As PC Magazine explains, "In simplest terms, cloud computing means storing and accessing data and programs over the Internet instead of your computer's hard drive." Yet, there seems to be a gap between popular familiarity with 'the cloud' as a phrase and actual comprehension.
Consider a new film in which Jay (played by Jason Siegel) exasperatedly tells his wife, "Nobody understands the cloud! It's a mystery." And there's a commercial for Public Storage with a clueless couple tying helium balloons to their possessions in an effort to store furniture in the sky. Nevertheless, many business owners and executives are fearlessly embracing the cloud as a business strategy for reducing risks and increasing functionality.
For these managers, the key question is, would 'the cloud' benefit the business? To make that decision, you must first understand some cloud basics. Then you must assess your business' needs and the functionalities you require to maximize operational efficiencies. Depending on your company's mission, any of the following cloud options may be right for your organization:
Every single one of your business applications are stored and accessed from the cloud and you pay a subscription for services on a per-user/per-license basis. Capital expenditures are kept low and operating costs consistent.
In this model, on-site hardware (like local file servers for legacy applications, applications that are not cloud-compatible, or applications that must talk directly with equipment on your premises, i.e.,a laser or CNC Machine) is maintained. That said, some of your business applications are in the cloud and paid directly to the vendor via subscriptions such as ERP software or Electronic Health Records management programs.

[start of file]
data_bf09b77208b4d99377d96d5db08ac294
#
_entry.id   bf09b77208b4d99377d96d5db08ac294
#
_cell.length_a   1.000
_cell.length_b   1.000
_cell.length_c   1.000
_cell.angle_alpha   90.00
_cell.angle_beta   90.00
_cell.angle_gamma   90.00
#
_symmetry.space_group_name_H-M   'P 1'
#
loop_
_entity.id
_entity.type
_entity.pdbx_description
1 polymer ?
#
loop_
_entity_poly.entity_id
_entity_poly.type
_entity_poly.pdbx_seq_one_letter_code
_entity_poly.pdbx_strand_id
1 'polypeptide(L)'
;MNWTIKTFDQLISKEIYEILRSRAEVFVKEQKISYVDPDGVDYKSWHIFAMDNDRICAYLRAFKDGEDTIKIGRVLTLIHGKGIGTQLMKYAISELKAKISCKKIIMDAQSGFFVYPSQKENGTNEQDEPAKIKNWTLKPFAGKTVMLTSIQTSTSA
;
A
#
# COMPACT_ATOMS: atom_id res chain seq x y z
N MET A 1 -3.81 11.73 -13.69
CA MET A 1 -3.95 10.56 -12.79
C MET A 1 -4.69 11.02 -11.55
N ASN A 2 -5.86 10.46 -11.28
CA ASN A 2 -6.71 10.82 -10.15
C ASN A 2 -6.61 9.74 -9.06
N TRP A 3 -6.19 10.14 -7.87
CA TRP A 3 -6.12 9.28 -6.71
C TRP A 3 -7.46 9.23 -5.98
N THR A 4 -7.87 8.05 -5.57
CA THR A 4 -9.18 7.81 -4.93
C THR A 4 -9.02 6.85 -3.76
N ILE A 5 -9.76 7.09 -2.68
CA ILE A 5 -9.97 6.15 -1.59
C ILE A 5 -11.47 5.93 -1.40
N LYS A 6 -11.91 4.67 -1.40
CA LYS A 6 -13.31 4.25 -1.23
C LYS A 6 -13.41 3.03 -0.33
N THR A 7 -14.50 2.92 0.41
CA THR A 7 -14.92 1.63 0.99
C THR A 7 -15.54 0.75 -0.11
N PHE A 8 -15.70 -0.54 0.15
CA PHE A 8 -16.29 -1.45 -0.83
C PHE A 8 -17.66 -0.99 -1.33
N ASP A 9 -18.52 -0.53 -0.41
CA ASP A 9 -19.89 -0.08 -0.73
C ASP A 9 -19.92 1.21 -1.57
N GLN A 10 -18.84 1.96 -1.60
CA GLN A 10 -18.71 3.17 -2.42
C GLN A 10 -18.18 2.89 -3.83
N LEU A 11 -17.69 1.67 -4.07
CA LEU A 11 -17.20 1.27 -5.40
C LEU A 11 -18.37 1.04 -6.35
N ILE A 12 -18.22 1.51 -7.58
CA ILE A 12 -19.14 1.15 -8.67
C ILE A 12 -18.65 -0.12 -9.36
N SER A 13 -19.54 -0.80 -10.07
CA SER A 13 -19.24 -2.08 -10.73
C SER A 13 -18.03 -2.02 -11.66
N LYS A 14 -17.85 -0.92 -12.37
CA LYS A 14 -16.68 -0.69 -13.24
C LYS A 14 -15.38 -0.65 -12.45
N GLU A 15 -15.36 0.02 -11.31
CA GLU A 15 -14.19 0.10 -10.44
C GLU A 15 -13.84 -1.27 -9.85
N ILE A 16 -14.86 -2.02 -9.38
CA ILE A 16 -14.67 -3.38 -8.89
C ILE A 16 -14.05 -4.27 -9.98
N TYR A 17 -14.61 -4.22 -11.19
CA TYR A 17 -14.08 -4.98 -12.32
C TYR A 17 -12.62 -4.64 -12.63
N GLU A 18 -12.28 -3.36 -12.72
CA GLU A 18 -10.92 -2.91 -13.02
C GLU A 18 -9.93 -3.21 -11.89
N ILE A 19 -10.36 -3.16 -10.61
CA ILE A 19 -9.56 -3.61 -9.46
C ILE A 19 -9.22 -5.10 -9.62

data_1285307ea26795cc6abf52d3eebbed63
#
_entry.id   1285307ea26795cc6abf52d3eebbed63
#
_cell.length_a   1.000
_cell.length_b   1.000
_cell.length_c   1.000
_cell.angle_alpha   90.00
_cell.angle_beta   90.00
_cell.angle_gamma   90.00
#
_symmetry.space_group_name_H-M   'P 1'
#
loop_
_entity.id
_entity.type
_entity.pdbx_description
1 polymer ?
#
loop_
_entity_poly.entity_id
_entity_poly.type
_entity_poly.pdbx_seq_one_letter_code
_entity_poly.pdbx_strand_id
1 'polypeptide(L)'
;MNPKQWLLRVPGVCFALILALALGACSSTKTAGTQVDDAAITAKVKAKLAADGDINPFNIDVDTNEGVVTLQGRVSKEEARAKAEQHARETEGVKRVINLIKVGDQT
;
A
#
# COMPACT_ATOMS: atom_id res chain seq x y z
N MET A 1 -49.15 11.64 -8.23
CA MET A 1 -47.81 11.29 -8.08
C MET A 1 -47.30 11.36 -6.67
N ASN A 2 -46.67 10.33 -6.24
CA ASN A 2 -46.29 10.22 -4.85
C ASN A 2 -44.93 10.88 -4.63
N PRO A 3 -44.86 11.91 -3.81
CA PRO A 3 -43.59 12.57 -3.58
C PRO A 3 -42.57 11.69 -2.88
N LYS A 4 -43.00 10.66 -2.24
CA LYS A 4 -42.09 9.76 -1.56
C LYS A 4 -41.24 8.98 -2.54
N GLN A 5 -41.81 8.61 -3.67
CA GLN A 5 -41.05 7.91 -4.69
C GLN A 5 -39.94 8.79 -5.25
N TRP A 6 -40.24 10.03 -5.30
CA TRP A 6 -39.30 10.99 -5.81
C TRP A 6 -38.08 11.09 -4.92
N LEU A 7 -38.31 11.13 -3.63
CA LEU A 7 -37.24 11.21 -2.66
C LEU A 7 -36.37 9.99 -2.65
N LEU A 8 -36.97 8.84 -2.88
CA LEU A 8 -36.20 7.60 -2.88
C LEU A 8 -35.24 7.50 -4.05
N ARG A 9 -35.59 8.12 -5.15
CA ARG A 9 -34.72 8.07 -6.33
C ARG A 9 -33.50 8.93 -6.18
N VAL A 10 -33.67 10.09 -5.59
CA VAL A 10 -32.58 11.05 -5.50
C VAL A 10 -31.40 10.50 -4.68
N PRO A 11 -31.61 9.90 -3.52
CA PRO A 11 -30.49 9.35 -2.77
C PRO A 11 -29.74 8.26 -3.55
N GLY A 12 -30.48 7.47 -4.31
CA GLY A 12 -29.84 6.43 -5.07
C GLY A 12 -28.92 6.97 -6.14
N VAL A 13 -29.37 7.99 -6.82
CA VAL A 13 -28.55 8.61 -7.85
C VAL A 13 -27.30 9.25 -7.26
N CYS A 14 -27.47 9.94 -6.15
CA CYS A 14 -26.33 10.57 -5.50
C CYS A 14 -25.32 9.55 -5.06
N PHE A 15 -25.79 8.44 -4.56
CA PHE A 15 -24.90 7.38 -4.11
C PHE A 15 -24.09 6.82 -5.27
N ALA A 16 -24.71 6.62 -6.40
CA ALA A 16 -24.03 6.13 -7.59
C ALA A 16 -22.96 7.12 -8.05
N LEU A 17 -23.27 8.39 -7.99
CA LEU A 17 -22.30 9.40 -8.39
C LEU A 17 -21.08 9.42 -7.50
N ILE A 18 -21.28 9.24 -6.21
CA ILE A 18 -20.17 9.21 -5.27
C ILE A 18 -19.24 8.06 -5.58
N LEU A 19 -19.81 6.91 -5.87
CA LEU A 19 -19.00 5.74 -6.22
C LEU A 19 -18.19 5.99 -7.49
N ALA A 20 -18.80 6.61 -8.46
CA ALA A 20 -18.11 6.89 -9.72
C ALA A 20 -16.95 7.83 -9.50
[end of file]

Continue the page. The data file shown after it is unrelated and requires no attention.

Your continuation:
Your system and applications are hosted by your business for remote offices or remote employees. All functionality and storage capabilities are served out of a company-owned data center or office.
Of course, simply becoming acquainted with a few more terms may not bring you any closer in understanding which option is truly best for your organization. That's where we at SynchroNet are happy to help. Together, we'll determine what's best for your business by exploring answers to such questions as: "What's your growth plan? How many salespeople do you have? Are those salespeople mobile or in-house? Do your business application vendors support hosted cloud and have they been in the business a long time (as in, are their cloud services mature?)? Are you facing a large hardware or application upgrade?"
A custom analysis - which assesses how you can best manage your data, your growth and employee access to your information - should be a part of your decision-making process. To that end, we'll help you weigh out-of-pocket expenses versus improved functionality and reduced risks from no longer having to manage application updates or hardware purchases for that application ever again. The net impact could be lower IT expenditures and greater productivity. That translates into bigger profits!
Are you ready to solve the riddle of the cloud? We'll help you identify opportunities to streamline your business tools while taking advantage of what the cloud truly has to offer.
Call SynchroNet and ask us to create a custom analysis for your business.